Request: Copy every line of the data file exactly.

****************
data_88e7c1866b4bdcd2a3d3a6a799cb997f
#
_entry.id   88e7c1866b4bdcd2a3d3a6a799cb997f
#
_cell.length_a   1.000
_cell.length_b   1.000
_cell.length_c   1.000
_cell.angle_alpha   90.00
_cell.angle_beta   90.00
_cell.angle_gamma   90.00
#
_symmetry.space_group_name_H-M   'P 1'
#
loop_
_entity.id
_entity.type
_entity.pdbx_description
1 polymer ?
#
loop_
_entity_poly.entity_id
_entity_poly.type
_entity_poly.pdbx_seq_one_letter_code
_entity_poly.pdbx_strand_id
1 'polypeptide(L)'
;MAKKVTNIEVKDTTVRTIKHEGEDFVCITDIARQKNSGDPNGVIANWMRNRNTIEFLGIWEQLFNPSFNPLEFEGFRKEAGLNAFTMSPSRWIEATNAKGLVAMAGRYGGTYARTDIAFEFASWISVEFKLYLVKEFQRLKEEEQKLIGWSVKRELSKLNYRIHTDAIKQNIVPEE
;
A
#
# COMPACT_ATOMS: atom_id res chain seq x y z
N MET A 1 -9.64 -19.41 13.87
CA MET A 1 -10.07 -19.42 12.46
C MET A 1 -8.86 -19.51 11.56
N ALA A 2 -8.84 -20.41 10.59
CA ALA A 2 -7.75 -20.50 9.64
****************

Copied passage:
data_88e7c1866b4bdcd2a3d3a6a799cb997f
#
_entry.id   88e7c1866b4bdcd2a3d3a6a799cb997f
#
_cell.length_a   1.000
_cell.length_b   1.000
_cell.length_c   1.000
_cell.angle_alpha   90.00
_cell.angle_beta   90.00
_cell.angle_gamma   90.00
#
_symmetry.space_group_name_H-M   'P 1'
#
loop_
_entity.id
_entity.type
_entity.pdbx_description
1 polymer ?
#
loop_
_entity_poly.entity_id
_entity_poly.type
_entity_poly.pdbx_seq_one_letter_code
_entity_poly.pdbx_strand_id
1 'polypeptide(L)'
;MAKKVTNIEVKDTTVRTIKHEGEDFVCITDIARQKNSGDPNGVIANWMRNRNTIEFLGIWEQLFNPSFNPLEFEGFRKEAGLNAFTMSPSRWIEATNAKGLVAMAGRYGGTYARTDIAFEFASWISVEFKLYLVKEFQRLKEEEQKLIGWSVKRELSKLNYRIHTDAIKQNIVPEE
;
A
#
# COMPACT_ATOMS: atom_id res chain seq x y z
N MET A 1 -9.64 -19.41 13.87
CA MET A 1 -10.07 -19.42 12.46
C MET A 1 -8.86 -19.51 11.56
N ALA A 2 -8.84 -20.41 10.59
CA ALA A 2 -7.75 -20.50 9.64